Miracle material graphene could deliver Internet one hundred times faster

July 12, 2013, University of Bath

Miracle material graphene could deliver internet one hundred times faster
Researchers look at new ways to use graphene in telecommunications.
(Phys.org) —The use of graphene in telecommunications could dramatically accelerate internet speeds by up to a hundred times, according to new research by scientists in our Department of Physics.

In a paper published in Physical Review Letters, researchers from the Centre for Graphene Science at the Universities of Bath and Exeter have demonstrated for the first time incredibly short optical response rates using graphene, which could pave the way for a revolution in telecommunications.

Every day large amounts of information is transmitted and processed through such as optical fibres, and lasers. Signals are sent by photons at and processed using optical switches, which convert signals into a series of light pulses.

Ordinarily optical switches respond at rate of a few picoseconds – around a trillionth of a second. Through this study physicists have observed the response rate of an using 'few layer graphene' to be around one hundred femtoseconds – nearly a hundred times quicker than current materials.

Graphene is just one atom thick, but remarkably strong. Scientists have suggested that it would take an elephant, balanced on a pencil to break through a single sheet. Already dubbed a miracle material due to its strength, lightness, flexibility, conductivity and low cost, it could now enter the market to dramatically improve telecommunications.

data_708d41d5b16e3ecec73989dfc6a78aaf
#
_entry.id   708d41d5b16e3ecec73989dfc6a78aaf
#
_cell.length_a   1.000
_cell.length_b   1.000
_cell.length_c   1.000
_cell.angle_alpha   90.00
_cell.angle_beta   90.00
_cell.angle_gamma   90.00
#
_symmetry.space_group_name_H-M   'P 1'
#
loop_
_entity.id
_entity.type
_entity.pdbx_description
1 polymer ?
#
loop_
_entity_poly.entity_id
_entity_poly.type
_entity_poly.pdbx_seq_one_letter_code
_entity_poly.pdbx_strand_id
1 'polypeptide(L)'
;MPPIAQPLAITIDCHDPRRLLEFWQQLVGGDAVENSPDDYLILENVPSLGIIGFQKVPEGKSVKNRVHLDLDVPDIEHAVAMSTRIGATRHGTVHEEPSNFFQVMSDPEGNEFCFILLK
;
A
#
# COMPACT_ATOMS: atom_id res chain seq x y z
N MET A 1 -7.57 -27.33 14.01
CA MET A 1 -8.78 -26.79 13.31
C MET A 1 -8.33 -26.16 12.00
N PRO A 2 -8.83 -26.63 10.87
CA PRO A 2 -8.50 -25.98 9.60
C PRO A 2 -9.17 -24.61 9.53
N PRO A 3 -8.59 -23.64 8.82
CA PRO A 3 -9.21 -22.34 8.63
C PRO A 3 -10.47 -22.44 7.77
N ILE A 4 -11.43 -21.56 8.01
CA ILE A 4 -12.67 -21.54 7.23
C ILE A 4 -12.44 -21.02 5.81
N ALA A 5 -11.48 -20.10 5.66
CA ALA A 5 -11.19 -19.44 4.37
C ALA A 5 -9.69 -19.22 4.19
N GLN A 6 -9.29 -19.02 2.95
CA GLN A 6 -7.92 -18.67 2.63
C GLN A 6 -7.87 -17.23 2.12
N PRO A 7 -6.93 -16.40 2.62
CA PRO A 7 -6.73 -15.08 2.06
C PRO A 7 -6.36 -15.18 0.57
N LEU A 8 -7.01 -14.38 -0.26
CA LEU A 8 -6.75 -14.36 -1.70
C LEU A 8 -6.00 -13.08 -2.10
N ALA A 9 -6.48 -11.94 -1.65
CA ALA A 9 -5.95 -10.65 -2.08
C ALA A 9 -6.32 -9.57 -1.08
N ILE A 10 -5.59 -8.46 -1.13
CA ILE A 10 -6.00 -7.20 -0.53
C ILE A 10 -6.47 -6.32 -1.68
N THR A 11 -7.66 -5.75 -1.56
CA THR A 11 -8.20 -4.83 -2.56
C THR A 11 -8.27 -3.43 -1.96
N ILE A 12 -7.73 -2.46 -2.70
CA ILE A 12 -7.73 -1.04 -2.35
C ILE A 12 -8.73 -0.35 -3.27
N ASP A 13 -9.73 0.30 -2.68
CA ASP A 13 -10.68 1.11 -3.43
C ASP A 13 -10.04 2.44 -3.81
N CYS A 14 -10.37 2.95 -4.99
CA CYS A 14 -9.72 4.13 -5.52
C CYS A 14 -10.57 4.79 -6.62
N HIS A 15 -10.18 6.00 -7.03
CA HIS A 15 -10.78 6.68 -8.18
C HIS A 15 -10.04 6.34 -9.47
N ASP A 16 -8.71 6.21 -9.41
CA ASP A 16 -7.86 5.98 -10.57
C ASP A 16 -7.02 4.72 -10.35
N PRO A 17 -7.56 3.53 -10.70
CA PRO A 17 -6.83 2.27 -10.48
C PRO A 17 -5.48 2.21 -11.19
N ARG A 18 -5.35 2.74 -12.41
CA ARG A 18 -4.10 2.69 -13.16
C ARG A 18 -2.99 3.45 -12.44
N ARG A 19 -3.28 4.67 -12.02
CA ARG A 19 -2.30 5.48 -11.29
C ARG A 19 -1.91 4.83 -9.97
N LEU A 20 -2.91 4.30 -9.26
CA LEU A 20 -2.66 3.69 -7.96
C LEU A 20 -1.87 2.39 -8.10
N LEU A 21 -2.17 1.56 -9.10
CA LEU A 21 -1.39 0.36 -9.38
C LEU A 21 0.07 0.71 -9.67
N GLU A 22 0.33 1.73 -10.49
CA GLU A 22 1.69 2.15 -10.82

Commenting on the report's main findings, lead researcher Dr Enrico Da Como said: "We've seen an ultrafast optical response rate, using 'few-layer graphene', which has exciting applications for the development of high speed optoelectronic components based on graphene. This fast response is in the infrared part of the , where many applications in telecommunications, security and also medicine are currently developing and affecting our society."

Co-Director of the Centre for Graphene Science at Bath, Professor Simon Bending added: "The more we find out about graphene the more remarkable its properties seem to be. This research shows that it also has unique optical properties which could find important new applications."

In the long term this research could also lead to the development of quantum cascade lasers based on graphene. Quantum cascade lasers are semiconductor lasers used in pollution monitoring, security and spectroscopy. Few-layer could emerge as a unique platform for this interesting application.

Explore further: Graphene on its way to conquer Silicon Valley

More information: prl.aps.org/abstract/PRL/v110/i21/e217406

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2.8 / 5 (4) Jul 12, 2013
it would take an elephant, balanced on a pencil to break through a single sheet.

Surely that is a gross exaggeration or a misunderstanding. A 7000 kg elephant on a 1/4 sq-mm pencil tip would cause a pressure of 280 Gigapascals and a force of 70 kilo-Newtons.

The problem is that since graphene is a sheet just one atom thick, the cross-section area of the sheet is extremely tiny, and since stress is expressed in Newtons/sq-mm (MPa), it actually can't take all that much force. The ultimate tensile strenght of graphene is 130 GPa, which is only when you pull on it evenly, which is not what happens when you poke a pencil through a sheet of graphene. The mechanics of the situation amplify the force in some directions and the sheet rips apart.

A more credible but equally impressive comparison that I've heard is that a single large sheet of graphene could suspend a housecat in mid-air as if in an invisible hammock.
1 / 5 (2) Jul 12, 2013
I think the article's title needs more hype. Also, the article jumps all over the place. There is a bit in paragraph four that is actually related to the title. Article then jumps into unrelated discussions of graphene's strength and its use in quantum cascade lasers for pollution sensors.

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